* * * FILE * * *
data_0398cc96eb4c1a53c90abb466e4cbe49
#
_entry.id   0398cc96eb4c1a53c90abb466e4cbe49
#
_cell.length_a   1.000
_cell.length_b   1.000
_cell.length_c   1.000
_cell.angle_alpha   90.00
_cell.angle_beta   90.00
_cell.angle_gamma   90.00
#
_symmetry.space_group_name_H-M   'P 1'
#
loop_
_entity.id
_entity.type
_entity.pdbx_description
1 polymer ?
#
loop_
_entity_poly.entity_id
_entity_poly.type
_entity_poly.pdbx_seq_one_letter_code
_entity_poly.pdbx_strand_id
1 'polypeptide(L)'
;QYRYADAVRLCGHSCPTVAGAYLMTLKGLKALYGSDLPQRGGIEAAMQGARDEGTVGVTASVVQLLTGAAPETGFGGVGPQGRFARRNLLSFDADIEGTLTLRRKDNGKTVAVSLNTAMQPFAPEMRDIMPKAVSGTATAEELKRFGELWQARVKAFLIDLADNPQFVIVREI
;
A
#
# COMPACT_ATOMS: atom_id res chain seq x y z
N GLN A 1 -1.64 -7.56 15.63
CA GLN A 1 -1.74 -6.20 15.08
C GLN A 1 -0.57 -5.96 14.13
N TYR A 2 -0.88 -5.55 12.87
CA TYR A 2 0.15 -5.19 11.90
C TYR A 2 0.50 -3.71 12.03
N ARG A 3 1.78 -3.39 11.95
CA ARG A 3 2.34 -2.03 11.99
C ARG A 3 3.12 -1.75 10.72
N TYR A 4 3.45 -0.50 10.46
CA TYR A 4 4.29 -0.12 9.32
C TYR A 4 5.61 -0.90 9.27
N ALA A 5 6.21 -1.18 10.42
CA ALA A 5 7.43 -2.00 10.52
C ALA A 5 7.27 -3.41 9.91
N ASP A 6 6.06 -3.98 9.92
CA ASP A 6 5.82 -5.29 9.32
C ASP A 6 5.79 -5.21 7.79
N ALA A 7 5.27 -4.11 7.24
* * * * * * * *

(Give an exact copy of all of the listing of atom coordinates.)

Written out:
data_0398cc96eb4c1a53c90abb466e4cbe49
#
_entry.id   0398cc96eb4c1a53c90abb466e4cbe49
#
_cell.length_a   1.000
_cell.length_b   1.000
_cell.length_c   1.000
_cell.angle_alpha   90.00
_cell.angle_beta   90.00
_cell.angle_gamma   90.00
#
_symmetry.space_group_name_H-M   'P 1'
#
loop_
_entity.id
_entity.type
_entity.pdbx_description
1 polymer ?
#
loop_
_entity_poly.entity_id
_entity_poly.type
_entity_poly.pdbx_seq_one_letter_code
_entity_poly.pdbx_strand_id
1 'polypeptide(L)'
;QYRYADAVRLCGHSCPTVAGAYLMTLKGLKALYGSDLPQRGGIEAAMQGARDEGTVGVTASVVQLLTGAAPETGFGGVGPQGRFARRNLLSFDADIEGTLTLRRKDNGKTVAVSLNTAMQPFAPEMRDIMPKAVSGTATAEELKRFGELWQARVKAFLIDLADNPQFVIVREI
;
A
#
# COMPACT_ATOMS: atom_id res chain seq x y z
N GLN A 1 -1.64 -7.56 15.63
CA GLN A 1 -1.74 -6.20 15.08
C GLN A 1 -0.57 -5.96 14.13
N TYR A 2 -0.88 -5.55 12.87
CA TYR A 2 0.15 -5.19 11.90
C TYR A 2 0.50 -3.71 12.03
N ARG A 3 1.78 -3.39 11.95
CA ARG A 3 2.34 -2.03 11.99
C ARG A 3 3.12 -1.75 10.72
N TYR A 4 3.45 -0.50 10.46
CA TYR A 4 4.29 -0.12 9.32
C TYR A 4 5.61 -0.90 9.27
N ALA A 5 6.21 -1.18 10.42
CA ALA A 5 7.43 -2.00 10.52
C ALA A 5 7.27 -3.41 9.91
N ASP A 6 6.06 -3.98 9.92
CA ASP A 6 5.82 -5.29 9.32
C ASP A 6 5.79 -5.21 7.79
N ALA A 7 5.27 -4.11 7.24